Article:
Congress Passes Zika Funding BillCongress passed and President Obama signed a 10-week continuing resolution, which includes $1.1 billion for Zika virus research.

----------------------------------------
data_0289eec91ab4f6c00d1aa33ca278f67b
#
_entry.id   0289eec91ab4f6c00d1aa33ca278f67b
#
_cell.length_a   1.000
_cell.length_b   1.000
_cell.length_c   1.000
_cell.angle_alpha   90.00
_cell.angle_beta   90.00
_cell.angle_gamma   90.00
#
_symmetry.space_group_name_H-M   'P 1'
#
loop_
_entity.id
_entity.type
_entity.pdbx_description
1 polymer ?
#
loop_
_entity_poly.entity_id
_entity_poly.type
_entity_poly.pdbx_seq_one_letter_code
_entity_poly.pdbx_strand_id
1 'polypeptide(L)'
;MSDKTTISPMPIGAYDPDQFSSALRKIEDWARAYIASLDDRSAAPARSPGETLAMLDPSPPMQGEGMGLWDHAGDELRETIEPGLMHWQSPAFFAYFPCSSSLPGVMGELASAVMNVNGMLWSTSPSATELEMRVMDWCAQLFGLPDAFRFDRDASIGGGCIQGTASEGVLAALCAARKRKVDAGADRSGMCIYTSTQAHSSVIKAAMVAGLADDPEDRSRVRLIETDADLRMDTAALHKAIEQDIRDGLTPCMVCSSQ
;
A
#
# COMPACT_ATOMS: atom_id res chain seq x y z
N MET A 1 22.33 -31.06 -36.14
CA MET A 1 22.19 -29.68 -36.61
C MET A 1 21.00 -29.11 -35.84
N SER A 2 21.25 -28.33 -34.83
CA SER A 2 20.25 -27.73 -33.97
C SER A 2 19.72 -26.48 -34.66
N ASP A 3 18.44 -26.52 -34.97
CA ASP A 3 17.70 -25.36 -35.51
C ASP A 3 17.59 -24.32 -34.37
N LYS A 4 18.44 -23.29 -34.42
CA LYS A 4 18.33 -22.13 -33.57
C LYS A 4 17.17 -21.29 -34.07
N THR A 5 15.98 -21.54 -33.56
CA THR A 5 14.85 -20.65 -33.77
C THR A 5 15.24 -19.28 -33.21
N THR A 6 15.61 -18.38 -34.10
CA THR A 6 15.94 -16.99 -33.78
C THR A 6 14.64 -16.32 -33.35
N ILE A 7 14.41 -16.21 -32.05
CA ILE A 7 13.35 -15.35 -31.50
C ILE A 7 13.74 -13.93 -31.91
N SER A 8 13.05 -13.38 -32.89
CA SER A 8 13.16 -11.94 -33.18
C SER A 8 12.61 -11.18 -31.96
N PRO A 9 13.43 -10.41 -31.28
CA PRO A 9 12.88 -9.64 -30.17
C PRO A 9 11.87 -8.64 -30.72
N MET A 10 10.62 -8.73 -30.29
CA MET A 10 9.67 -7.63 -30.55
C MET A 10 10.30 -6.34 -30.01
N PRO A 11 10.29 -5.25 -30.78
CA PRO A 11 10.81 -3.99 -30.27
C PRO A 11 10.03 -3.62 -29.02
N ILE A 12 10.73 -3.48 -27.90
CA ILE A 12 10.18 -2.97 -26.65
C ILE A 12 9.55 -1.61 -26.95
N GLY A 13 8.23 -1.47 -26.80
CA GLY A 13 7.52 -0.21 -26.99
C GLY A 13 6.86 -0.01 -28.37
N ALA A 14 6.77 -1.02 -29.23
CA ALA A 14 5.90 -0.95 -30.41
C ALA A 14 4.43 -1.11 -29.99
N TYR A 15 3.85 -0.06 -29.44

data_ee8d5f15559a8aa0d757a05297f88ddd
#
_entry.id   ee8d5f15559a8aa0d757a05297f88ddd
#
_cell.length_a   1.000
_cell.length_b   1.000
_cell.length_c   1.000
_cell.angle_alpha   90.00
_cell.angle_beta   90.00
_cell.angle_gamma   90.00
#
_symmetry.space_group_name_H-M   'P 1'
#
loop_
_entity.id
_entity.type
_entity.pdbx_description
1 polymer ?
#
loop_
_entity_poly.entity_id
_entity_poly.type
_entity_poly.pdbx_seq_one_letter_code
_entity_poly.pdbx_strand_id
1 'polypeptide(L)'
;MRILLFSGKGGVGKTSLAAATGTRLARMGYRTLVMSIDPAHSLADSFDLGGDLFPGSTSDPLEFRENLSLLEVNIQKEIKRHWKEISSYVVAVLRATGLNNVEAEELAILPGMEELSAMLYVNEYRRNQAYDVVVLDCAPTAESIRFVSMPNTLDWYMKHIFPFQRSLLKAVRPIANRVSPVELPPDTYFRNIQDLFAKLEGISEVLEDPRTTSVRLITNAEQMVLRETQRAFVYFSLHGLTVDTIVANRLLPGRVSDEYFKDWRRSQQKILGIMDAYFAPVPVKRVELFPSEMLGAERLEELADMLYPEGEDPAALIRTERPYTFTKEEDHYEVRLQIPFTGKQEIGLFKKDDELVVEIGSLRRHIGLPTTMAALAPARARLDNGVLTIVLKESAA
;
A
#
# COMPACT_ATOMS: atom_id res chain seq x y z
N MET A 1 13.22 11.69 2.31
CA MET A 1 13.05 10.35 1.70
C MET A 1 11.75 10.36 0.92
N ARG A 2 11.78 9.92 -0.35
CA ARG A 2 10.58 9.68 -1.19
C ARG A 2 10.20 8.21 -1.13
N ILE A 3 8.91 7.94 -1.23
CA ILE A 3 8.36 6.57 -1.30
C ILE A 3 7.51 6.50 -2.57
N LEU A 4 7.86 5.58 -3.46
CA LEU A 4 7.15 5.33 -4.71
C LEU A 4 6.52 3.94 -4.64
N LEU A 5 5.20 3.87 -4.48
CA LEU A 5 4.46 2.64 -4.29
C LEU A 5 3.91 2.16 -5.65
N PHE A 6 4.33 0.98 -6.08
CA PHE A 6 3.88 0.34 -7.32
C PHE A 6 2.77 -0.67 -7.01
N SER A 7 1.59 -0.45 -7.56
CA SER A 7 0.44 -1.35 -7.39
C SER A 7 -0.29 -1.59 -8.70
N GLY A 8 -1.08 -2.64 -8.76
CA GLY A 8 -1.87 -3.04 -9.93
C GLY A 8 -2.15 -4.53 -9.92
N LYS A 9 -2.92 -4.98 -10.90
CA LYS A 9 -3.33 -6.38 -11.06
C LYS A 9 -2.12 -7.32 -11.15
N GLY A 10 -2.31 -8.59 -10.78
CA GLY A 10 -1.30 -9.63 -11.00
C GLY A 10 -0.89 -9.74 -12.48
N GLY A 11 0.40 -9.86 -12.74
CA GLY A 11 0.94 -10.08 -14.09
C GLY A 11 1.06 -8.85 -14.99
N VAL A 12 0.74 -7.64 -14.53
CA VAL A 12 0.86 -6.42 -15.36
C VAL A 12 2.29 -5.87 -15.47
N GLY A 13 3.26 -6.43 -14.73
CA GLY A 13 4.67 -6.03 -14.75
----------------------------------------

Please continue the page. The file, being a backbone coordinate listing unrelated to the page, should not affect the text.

Dr. Lairmore is a scientist who bridges multiple disciplines to address basic questions related to viral causes of cancer. He is Professor and Associate Dean for Research and Graduate Studies, College of Veterinary Medicine and Associate Director for Shared Resources at The Ohio State University (OSU), Comprehensive Cancer Center. His research has provided new insights into the biology of the human retroviruses and the understanding of viral-associated carcinogenesis. Dr. Lairmore developed one of the first models of AIDS-associated pediatric pneumonia. After developing a reference laboratory at the Centers for Disease Control for human T-cell leukemia viruses, he discovered the first HTLV-2 infection in native Indian populations in Central America, which was subsequently recognized as an endemic infection among American Indian populations throughout North and South America. Dr. Lairmore has been funded continuously by the National Institutes of Health since 1992 (totally nearly $30 million in direct costs) including a role as principal investigator of a National Cancer Institute Program Project Grant (CA100730 2003-2013). He has authored or co-authored over 175 scientific publications. His publications include a number of contributions in prestigious scientific journals, including The Proceedings of the National Academy of Science, Journal of the National Cancer Institute, Journal of Biological Chemistry, Journal of American Medical Association, Annals of Internal Medicine, PLOS One, American Journal of Pathology, Journal of Immunology, Journal of Experimental Medicine, and Blood. These findings have provided for significant breakthroughs in the molecular and cellular mechanisms that control HTLV-1 replication. He has been appointed as a member of numerous National Institutes of Health Study Sections and scientific panels. He is director of a post doctoral NIH T-32 training grant entitled, Mouse Pathobiology: Models of Human Disease. Dr. Lairmore is the recipient of numerous academic awards including the Pfizer Award for Research Excellence Award. In 2004 he was selected as a Distinguished Scholar by OSU and the following year was selected as a Fellow of the American Association for the Advancement of Sciences (AAAS). He was awarded the Hero of Hope Award by the American Cancer Society in 2008. He was elected as a member of the Institute of Medicine of the National Academies in 2010. His teaching abilities have been recognized with the Dean's Excellence in Graduate Education Award. He has served as primary advisor and mentor for over 25 pre- and post-doctoral students, several of which went on to hold leadership positions at academic institutions and in the pharmaceutical industry.